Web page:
How did the world become so urban, and how can we build more sustainable, just, and livable cities?
It has become a cliché to say that more than half of the world’s population now lives in cities. The speed and scale of urbanization over the past century has been stunning, and we tend to underestimate the extent to which built environments and natural landscapes have become entangled. As both lived and imagined spaces, cities will continue to shape life on our planet. In fact, if we consider the flow of resources (and refuse), energy systems, the circulation of people and cultures, where do our cities actually end? This class starts from the premise that the urban today represents a worldwide condition in which nearly all political, economic, cultural, and socio-environmental relations are enmeshed.
We will focus on multiple aspects of urbanization, including debates around housing, transportation, and the production of inequalities. We will cover the history of urban planning, and how processes of the past converge in the present. We will discuss the aspirations of individuals and groups that have made cities, often seeking to escape roles assigned to them based on gender, race, ethnicity, nationality, and social class. We will reflect on metropolitan and regional asymmetries, as well as ideas about global cities or megacities. And we will consider the ecological dimensions of urbanization, including research on compact cities as more environmentally sustainable than sprawling settlements.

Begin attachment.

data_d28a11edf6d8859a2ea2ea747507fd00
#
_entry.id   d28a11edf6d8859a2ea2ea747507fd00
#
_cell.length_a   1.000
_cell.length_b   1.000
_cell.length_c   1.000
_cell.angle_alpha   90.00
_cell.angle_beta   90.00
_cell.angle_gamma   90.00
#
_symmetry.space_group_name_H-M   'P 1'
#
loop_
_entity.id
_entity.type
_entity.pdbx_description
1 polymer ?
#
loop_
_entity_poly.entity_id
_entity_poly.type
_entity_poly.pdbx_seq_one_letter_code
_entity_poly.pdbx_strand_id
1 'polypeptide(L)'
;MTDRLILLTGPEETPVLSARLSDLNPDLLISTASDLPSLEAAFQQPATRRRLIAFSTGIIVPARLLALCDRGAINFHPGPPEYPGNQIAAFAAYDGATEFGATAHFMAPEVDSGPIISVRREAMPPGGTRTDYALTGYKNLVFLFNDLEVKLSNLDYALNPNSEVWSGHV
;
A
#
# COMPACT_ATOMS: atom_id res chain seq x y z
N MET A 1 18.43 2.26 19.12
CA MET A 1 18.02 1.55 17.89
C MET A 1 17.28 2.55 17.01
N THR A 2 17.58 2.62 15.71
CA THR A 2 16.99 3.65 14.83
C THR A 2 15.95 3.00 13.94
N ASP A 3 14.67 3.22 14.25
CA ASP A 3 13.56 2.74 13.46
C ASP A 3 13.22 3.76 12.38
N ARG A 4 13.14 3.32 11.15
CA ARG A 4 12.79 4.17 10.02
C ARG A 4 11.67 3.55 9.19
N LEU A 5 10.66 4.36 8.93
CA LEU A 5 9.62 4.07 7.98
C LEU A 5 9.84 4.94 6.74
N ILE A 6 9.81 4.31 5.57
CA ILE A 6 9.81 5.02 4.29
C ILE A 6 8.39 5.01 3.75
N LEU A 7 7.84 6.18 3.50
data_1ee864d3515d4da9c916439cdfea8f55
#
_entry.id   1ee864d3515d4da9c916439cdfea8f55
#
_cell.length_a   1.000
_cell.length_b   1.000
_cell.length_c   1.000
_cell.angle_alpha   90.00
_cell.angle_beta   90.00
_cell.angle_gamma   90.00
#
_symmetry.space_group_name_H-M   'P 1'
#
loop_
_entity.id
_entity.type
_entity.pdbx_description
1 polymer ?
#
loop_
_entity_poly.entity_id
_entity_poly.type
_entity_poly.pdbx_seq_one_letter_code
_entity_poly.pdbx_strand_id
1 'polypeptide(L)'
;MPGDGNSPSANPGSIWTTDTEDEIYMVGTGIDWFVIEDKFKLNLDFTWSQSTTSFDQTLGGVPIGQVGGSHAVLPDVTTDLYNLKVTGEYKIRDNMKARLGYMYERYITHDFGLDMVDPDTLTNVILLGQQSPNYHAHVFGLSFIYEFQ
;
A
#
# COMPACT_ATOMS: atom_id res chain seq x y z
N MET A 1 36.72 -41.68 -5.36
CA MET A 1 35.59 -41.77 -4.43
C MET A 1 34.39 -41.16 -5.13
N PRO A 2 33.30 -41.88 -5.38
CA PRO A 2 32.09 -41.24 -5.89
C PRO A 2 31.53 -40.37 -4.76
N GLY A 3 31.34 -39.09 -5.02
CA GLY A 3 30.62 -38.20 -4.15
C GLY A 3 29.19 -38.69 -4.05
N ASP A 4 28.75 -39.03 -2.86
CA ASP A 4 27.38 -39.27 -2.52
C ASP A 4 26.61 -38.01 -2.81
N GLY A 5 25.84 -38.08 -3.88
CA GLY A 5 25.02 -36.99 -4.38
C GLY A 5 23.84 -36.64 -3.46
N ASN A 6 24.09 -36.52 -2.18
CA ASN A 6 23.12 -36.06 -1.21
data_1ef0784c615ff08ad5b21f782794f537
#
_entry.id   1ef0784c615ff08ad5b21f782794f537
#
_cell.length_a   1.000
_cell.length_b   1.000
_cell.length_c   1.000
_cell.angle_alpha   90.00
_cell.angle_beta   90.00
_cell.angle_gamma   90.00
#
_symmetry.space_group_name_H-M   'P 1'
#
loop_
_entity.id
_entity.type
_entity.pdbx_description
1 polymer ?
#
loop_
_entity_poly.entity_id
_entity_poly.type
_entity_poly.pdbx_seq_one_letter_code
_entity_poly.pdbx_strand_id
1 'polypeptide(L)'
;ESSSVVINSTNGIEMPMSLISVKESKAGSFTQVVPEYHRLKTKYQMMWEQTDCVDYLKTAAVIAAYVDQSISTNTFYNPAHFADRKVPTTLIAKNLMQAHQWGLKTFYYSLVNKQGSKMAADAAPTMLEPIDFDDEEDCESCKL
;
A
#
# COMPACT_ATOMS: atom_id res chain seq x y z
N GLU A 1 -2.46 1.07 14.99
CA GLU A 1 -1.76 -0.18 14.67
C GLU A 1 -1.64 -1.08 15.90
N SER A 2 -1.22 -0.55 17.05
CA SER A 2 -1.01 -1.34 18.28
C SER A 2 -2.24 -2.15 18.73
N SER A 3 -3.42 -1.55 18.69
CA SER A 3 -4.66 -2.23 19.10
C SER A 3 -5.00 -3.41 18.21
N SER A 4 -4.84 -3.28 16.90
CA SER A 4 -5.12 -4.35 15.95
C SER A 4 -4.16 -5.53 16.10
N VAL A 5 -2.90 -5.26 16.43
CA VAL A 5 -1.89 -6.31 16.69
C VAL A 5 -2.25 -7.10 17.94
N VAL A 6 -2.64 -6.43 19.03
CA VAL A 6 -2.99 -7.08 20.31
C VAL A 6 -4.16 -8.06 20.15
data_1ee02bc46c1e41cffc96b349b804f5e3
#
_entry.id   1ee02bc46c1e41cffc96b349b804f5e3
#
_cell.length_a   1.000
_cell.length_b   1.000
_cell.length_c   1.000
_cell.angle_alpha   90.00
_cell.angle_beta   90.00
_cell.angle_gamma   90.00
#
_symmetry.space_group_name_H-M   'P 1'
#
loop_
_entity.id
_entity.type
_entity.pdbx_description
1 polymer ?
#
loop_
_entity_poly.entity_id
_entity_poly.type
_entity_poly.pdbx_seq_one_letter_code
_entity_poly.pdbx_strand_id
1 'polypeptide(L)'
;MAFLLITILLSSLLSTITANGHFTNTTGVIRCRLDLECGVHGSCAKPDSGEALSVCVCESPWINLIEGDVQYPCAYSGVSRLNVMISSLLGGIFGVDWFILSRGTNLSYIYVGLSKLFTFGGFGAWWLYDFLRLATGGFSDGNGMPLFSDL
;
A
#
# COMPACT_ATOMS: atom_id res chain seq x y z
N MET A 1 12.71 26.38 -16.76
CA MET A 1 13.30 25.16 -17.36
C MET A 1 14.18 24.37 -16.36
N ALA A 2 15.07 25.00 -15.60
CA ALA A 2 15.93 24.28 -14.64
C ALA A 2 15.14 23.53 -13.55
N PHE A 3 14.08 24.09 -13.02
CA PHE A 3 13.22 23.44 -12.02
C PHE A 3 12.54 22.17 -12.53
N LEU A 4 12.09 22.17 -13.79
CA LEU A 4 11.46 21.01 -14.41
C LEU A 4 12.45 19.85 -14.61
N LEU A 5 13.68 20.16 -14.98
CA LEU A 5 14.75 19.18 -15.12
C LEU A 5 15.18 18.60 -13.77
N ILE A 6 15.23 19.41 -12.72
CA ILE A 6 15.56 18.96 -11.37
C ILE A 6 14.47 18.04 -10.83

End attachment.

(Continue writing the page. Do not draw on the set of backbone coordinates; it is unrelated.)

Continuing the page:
Urbanization has been an expression of the notion that humans can reshape the built environment, as well as their own destinies. Throughout modernity, people have experienced and imagined cities as places of possibility and frustration. Our aim is to engage a wide range of perspectives on the contemporary global-urban condition and on how we got here, with the hope of opening up alternative possibilities for the future.